3. Factual Dispute

The parties dispute whether Plaintiff took out the loan at issue. ( Compare ECF No. 15-1, at 4 and ECF No. 16-2, Ex. B with ECF No. 18-2 ¶ 5.) While Defendant appears to contend in its reply brief that ED's administrative decision definitively establishes that Plaintiff owes the debt, ( see ECF No. 20, at 10-11), whether Plaintiff owes the loan at issue is immaterial for purposes of Defendant's summary judgment motion. Defendant moved for summary judgment on Plaintiff's FDCPA cause of action solely on the basis that the FDCPA provisions alleged by Plaintiff conflict with the HEA. ( See ECF No. 15, at 2.) Accordingly, the Court does not reach the issue of whether Plaintiff owes underlying debt. See Fed.R.Civ.P. 56(a) (requiring that the moving party identify each claim or part of a claim on which it seeks summary judgment).

4. Statute of Limitations

Defendant further argues, without citation to any evidence, that the statute of limitations bars Plaintiff's cause of action for actions that occurred prior to either July 12, 2012, or July 13, 2012.[3] (ECF No. 15-1, at 25.) Plaintiff does not respond to Defendant's statute of limitations argument. ( See ECF No. 18.) The FDCPA contains a one year statute of limitations. See 15 U.S.C. § 1692k(d). While Defendant argues that it should be granted summary judgment as to actions that occurred prior to either July 12, 2012, or July 13, 2012, Plaintiff's complaint appears to have been filed on June 17, 2013. ( See ECF No. 1-1, Ex. A.) Thus there appears to be no basis for either the July 12, 2012, or the July 13, 2012, date. Accordingly, the Court DENIES Defendant's motion for partial summary judgment based on the statute of limitations.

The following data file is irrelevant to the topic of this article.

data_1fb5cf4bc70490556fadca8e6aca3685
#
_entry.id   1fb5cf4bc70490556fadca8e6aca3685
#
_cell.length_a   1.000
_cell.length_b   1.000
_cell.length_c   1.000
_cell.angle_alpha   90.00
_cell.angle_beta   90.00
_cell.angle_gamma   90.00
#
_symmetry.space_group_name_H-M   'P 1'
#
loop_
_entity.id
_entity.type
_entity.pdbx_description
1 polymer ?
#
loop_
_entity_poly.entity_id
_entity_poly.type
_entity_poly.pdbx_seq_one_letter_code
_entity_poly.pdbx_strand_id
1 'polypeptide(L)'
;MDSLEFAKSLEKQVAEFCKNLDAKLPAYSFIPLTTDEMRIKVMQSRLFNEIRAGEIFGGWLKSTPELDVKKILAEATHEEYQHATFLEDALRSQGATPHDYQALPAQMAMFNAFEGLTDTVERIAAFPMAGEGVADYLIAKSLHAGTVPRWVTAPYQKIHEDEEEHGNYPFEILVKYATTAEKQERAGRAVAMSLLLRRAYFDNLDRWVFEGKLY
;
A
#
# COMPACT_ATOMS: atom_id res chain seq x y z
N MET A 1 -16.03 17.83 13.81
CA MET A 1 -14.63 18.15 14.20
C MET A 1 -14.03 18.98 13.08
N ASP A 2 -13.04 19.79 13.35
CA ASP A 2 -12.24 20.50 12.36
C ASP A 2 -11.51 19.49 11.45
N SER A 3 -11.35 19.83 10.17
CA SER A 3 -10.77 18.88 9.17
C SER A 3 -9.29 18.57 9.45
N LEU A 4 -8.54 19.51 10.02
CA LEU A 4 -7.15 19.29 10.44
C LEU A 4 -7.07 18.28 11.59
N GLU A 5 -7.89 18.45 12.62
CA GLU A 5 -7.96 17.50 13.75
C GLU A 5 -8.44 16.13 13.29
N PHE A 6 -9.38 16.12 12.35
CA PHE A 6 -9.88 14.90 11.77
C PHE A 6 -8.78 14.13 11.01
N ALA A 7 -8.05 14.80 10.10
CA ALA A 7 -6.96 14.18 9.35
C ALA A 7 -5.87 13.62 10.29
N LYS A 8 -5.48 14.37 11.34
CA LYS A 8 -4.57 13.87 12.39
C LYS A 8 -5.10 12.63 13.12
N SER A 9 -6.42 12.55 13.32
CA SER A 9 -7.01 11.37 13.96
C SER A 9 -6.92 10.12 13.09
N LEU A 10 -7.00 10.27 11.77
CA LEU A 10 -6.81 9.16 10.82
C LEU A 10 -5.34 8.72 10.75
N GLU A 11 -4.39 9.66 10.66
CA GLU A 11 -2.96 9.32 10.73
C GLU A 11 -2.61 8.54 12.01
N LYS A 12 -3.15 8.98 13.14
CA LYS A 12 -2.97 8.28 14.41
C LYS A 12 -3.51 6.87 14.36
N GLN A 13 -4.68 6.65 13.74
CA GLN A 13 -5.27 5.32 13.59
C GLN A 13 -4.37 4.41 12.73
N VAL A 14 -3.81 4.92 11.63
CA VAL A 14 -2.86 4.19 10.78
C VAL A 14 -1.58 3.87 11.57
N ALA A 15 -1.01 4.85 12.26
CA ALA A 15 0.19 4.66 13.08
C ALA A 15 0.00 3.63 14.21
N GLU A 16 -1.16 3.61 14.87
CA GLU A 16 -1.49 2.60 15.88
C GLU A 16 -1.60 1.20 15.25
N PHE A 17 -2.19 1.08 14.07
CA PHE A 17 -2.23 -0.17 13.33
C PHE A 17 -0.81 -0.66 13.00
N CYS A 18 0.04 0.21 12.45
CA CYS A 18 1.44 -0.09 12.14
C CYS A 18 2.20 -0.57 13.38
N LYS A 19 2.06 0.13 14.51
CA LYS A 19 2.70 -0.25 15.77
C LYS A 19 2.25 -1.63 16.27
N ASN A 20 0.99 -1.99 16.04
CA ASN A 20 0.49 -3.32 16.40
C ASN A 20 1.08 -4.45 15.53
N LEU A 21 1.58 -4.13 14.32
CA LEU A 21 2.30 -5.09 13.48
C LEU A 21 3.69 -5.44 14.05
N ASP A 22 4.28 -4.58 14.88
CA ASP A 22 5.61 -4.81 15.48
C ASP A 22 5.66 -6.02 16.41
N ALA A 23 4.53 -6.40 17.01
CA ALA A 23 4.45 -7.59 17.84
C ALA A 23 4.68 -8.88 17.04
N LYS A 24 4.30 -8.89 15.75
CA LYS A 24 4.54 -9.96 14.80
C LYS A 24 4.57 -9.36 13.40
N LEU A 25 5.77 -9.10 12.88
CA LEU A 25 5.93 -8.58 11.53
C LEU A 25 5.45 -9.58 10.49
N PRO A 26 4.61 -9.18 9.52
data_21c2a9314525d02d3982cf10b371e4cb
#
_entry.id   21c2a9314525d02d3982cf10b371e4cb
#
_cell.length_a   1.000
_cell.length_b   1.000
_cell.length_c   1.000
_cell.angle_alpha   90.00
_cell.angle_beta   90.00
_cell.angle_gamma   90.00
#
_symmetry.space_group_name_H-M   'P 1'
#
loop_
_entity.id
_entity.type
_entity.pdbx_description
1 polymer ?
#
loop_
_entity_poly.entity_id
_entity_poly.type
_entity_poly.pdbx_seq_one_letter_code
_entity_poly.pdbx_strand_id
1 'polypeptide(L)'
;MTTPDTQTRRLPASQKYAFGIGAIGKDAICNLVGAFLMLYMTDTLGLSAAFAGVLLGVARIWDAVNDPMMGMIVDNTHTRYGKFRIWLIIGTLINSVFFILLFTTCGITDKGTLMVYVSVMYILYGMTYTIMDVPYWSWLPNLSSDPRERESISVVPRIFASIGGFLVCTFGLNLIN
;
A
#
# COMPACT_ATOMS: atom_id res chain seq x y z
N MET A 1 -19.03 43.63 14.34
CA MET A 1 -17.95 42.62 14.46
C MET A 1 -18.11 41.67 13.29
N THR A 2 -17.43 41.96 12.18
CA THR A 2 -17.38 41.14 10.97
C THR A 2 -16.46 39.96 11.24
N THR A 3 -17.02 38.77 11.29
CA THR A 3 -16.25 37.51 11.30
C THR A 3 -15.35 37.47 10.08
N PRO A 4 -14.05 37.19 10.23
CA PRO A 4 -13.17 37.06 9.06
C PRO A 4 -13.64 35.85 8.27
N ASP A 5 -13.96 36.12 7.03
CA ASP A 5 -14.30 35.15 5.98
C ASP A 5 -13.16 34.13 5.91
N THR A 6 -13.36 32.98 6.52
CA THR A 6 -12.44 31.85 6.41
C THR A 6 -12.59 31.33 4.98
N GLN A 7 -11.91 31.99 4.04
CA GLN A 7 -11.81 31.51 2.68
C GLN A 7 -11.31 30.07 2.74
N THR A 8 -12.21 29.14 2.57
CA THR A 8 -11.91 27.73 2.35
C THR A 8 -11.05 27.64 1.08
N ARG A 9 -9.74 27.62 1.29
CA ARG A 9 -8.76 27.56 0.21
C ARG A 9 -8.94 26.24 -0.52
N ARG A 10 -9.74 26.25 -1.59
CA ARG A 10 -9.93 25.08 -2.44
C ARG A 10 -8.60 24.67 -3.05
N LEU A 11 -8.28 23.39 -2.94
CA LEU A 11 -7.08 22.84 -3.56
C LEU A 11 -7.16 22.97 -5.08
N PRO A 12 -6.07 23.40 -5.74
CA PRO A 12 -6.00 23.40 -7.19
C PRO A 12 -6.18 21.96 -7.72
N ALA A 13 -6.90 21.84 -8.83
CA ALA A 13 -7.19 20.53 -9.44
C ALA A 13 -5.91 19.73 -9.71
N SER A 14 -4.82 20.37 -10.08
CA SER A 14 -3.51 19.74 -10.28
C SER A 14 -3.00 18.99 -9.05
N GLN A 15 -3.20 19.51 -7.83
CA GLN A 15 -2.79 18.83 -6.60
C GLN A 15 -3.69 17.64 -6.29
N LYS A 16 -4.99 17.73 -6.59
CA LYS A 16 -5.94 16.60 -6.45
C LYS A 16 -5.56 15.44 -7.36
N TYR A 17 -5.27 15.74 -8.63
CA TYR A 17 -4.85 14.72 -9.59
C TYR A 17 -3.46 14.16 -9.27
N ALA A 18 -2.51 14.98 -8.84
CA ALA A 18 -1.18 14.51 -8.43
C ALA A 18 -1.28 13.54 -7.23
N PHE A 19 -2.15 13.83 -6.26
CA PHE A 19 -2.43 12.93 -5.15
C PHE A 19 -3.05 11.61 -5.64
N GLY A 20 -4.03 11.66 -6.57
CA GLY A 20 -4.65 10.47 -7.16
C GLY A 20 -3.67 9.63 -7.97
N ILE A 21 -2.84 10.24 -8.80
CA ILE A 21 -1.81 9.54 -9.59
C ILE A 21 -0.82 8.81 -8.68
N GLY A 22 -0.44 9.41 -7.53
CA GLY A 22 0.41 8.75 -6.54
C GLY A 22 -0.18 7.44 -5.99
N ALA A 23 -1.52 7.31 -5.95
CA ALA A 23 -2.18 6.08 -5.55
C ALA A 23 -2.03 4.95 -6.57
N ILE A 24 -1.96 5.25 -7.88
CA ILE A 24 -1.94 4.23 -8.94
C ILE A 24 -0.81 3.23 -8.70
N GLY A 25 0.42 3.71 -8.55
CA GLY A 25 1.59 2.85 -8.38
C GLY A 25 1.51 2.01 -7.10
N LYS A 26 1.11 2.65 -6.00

Defendant argues that the HEA preempts the RFDCPA. (ECF No. 15-1, at 13-17.) Plaintiff responds that he " voluntarily withdraws" his RFDCPA cause of action. (ECF No. 18, at 1 n.1.) As 20 U.S.C. § 1095a specifically states that guaranty agencies may garnish wages " [n]otwithstanding any provision of State law," the Court finds that Plaintiff's RFDCPA cause of action is preempted. See Cliff v. Payco Gen. Am. Credits, Inc., 363 F.3d 1113, 1125 (11th Cir. 2004). Accordingly, the Court GRANTS Defendant's motion for summary judgment on Plaintiff's RFDCPA cause of action.


Based on the foregoing, IT IS HEREBY ORDERED that Defendant's Motion for Summary Judgment, (ECF No. 15), is DENIED as to Plaintiff's FDCPA cause of action and GRANTED as to Plaintiff's RFDCPA cause of action.